Atrial Tachycardia After Ablation of Persistent Atrial FibrillationCLINICAL PERSPECTIVE
Identification of the Critical Isthmus With a Combination of Multielectrode Activation Mapping and Targeted Entrainment Mapping
Background— Atrial tachycardia (AT) that develops after ablation of atrial fibrillation often poses a more difficult clinical situation than the index arrhythmia. This study details the use of an impedance-based electroanatomic mapping system (Ensite NavX) in concert with a specialized multielectrode mapping catheter for rapid, high-density atrial mapping. In this study, this activation mapping was combined with entrainment mapping to eliminate ATs developing late after atrial fibrillation ablation.
Methods and Results— All study patients developed AT after ablation for atrial fibrillation. The approach to AT ablation consisted of 4 steps: use of a 20-pole penta-array catheter to map the chamber rapidly during the rhythm of interest, analysis of the patterns of atrial activation to identify wave fronts of electric propagation, targeted entrainment at putative channels, and catheter ablation at these “isthmuses.” All ablations were performed with irrigated radiofrequency ablation catheters. Forty-one ATs were identified in 17 patients (2.4±1.6 ATs per patient). Using the multielectrode catheter in conjunction with the Ensite NavX system, we created activation maps of 33 of 41 ATs (81%) (mean cycle length, 284±71 seconds) with a mean of 365±108 points per map and an average mapping time of 8±3 minutes. Of the 33 mapped ATs, 7 terminated either spontaneously or during entrainment maneuvers. Radiofrequency energy was used to attempt ablation of 26 ATs; 25 of 26 of the ATs (96%) were terminated successfully by ablation or catheter pressure.
Conclusions— This study demonstrates a strategy for rapidly defining and eliminating the scar-related ATs typically encountered after ablation of atrial fibrillation.
Received November 5, 2007; accepted January 29, 2008.
Surgical or catheter ablation of atrial fibrillation (AF) is an accepted therapeutic option for drug-refractory, symptomatic AF.1–6 Although patients with paroxysmal AF can be treated successfully with pulmonary vein (PV) isolation alone, additional ablation lesion sets, including linear lesions and ablation at sites of complex fractionated electrograms, are frequently placed to treat patients with persistent AF. One of the most troublesome aspects of the postablation course in this group of patients is the development of atrial tachycardias (ATs). These arrhythmias have a characteristic metronomic 2:1 ventricular response, typically are difficult to manage medically, and frequently recur after cardioversion.7–14 On the other hand, ATs appear to reflect a more organized atrial substrate on the continuum between AF and sinus rhythm, and successful ablation of the AT often is the last hurdle to overcome before sinus rhythm is achieved.
Clinical Perspective p 22
The mechanism of these ATs is typically macroreentry but also sometimes microreentry involving preexisting or iatrogenic ablation-related scar tissue. They typically are challenging to map and ablate because of the unpredictable location and extent of these combined idiopathic/iatrogenic scars. In an effort to efficiently identify the critical isthmuses sustaining postablation ATs, this study evaluated a systematic approach combining rapid high-density activation mapping with a penta-array mapping catheter coupled to an electrical impedance-based electroanatomic mapping system (Ensite NavX, St. Jude Medical, Minneapolis, Minn) and targeted entrainment. This strategy was assessed in a consecutive series of patients who presented with ATs after prior extensive ablation of persistent AF.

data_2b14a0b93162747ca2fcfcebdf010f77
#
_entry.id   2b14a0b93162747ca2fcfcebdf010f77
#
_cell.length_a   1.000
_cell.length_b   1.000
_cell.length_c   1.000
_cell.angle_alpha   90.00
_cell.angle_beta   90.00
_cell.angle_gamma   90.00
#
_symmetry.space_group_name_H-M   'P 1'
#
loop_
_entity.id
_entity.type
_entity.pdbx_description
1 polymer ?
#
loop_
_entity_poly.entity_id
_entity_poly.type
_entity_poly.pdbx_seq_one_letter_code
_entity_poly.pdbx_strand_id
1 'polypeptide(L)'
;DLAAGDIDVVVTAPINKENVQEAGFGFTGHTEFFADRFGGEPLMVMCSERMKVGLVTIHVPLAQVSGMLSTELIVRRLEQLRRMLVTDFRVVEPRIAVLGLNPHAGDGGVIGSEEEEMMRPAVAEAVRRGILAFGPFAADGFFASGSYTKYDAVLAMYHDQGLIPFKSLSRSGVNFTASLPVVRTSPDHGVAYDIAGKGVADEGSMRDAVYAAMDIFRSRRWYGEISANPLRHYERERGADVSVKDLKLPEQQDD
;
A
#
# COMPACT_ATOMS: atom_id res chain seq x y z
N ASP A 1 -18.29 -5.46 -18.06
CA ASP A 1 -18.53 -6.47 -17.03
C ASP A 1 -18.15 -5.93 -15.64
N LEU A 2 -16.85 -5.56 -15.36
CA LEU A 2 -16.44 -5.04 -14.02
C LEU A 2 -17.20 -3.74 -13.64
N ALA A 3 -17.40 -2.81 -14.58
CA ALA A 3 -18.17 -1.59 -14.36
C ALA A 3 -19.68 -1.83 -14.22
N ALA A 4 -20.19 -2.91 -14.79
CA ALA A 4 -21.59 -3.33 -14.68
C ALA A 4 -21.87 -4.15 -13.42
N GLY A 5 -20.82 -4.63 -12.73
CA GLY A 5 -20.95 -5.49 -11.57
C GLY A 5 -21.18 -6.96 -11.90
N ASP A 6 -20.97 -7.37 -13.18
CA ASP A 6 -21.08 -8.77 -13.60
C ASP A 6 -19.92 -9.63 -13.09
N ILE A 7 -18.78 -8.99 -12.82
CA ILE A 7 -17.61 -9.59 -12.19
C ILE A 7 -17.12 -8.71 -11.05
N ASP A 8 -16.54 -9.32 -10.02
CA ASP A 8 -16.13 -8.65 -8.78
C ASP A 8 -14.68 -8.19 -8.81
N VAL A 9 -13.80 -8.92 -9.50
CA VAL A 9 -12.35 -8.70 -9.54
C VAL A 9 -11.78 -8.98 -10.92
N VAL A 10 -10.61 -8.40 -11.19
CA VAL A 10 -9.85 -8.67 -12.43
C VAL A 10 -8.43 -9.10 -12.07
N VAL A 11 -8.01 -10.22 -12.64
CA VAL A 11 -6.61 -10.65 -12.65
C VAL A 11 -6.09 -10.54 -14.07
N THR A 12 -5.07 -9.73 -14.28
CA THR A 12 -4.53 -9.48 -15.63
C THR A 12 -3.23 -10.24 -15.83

The study population consisted of 17 consecutive patients presenting with drug-refractory postablation ATs. All had a history of symptomatic persistent or long-lasting, persistent AF and had undergone at least 1 prior catheter or surgical ablation procedure for AF. The baseline characteristics are described in Table 1.
Previous Ablation Procedure
All patients had at least 1 previous catheter ablation for AF. The catheter ablation procedures involved a combination of extraostial PV isolation, cavotricuspid isthmus (CTI) ablation, left atrial (LA) roof line, mitral isthmus line, and complex fractionated atrial electrogram ablation in the LA, right atrium (RA), and/or the coronary sinus (CS). All patients had ECG documentation of AT refractory to antiarrhythmic drugs. One patient also had initially undergone a surgical maze procedure for AF during concomitant mitral valve replacement surgery.
Electrophysiology Study for AT
For all patients, antiarrhythmic drugs and warfarin sodium were continued up to the day of the ablation. The international normalized ratio was therapeutic (INR 2–3) at the time of the procedure. The surface ECG and bipolar endocardial electrograms were monitored continuously and stored on a computer-based digital amplifier/recorder system (GE Cardiolab, Waukesha, Wis). Intracardiac electrograms were filtered from 30 to 500 Hz and measured at a sweep speed of 100 to 200 mm/s.
A standard decapolar catheter was placed in the CS. A quadripolar reference electrode also was placed in the CS, RA appendage, or aortic root to serve as a location reference for the Ensite NavX mapping system.15 Transseptal access was obtained with contrast, fluoroscopy, and intracardiac echocardiography to place both an Agilis steerable sheath and a Daig SL-1 sheath (St. Jude Medical, St Paul, Minn) in the LA. A circular mapping catheter and either a 3.5-mm-tip Celsius Thermo-Cool (Biosense-Webster, Inc, Diamond Bar, Calif) or Chili (Boston Scientific, Inc, Natick, Mass) ablation catheter were placed through these sheaths into the LA.
In all patients, AT was present at baseline or was induced with rapid atrial pacing from the CS. First, the patients were evaluated for CTI-dependent atrial flutter by entrainment from the distal and proximal CS electrodes and, if suggestive, from the CTI itself.
Using the Ensite NavX system, we acquired separate multicomponent geometries of the LA appendage, left superior PV, left inferior PV, right superior PV, right inferior PV, and LA body with the circular mapping catheter. These were combined into 1 structure as the electroanatomic map of the LA and PVs and then compared alongside a 3-dimensional computed tomography or magnetic resonance of the LA. When ablation was performed in the RA, a separate geometry of the RA was created.